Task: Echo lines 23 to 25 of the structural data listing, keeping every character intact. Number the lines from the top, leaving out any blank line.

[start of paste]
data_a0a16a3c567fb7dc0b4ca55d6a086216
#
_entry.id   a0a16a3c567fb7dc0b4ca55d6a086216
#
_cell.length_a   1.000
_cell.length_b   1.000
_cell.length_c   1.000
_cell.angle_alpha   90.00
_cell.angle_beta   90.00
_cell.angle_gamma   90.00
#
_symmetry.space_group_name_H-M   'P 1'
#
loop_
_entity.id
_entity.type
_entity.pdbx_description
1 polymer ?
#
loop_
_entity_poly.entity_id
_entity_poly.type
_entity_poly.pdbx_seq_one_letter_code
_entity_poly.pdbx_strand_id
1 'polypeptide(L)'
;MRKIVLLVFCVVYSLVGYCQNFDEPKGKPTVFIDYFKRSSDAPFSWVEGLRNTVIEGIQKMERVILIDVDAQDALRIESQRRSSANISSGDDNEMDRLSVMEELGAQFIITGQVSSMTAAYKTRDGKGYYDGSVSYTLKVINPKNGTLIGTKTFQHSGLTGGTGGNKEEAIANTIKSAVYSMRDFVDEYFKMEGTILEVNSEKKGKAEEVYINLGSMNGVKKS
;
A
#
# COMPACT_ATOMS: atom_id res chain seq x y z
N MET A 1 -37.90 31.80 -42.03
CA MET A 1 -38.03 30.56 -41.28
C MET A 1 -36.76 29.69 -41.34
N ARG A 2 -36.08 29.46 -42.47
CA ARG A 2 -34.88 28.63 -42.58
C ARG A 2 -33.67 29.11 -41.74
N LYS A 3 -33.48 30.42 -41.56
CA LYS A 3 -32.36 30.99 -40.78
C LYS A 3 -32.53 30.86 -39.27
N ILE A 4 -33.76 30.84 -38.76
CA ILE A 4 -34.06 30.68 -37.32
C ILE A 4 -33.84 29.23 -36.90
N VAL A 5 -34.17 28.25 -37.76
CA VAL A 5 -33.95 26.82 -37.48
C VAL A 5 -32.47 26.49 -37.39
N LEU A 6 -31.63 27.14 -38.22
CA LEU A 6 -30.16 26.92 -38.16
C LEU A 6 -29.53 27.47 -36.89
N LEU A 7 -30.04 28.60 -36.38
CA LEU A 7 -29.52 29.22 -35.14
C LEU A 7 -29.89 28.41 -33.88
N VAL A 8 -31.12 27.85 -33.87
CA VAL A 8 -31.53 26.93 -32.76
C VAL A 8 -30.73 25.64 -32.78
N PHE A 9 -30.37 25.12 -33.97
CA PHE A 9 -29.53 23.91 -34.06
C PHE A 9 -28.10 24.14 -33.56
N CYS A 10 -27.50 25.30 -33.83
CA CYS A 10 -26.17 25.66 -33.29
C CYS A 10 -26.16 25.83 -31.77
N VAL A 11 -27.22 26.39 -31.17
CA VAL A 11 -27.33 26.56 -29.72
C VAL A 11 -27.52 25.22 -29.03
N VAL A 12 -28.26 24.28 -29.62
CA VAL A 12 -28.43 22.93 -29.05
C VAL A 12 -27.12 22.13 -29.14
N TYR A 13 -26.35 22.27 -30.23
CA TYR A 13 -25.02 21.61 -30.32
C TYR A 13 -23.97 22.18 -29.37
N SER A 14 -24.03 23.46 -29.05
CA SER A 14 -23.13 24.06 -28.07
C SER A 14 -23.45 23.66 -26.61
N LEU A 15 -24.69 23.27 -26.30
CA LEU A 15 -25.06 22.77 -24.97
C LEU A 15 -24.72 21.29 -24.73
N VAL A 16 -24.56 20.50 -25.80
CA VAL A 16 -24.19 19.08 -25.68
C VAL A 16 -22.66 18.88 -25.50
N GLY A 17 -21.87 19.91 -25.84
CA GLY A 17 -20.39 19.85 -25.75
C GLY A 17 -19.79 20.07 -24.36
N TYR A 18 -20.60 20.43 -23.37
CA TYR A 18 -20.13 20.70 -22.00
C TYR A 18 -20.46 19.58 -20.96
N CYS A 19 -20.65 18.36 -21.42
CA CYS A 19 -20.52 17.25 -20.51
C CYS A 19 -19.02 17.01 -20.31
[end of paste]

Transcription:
_entity_poly.pdbx_seq_one_letter_code
_entity_poly.pdbx_strand_id
1 'polypeptide(L)'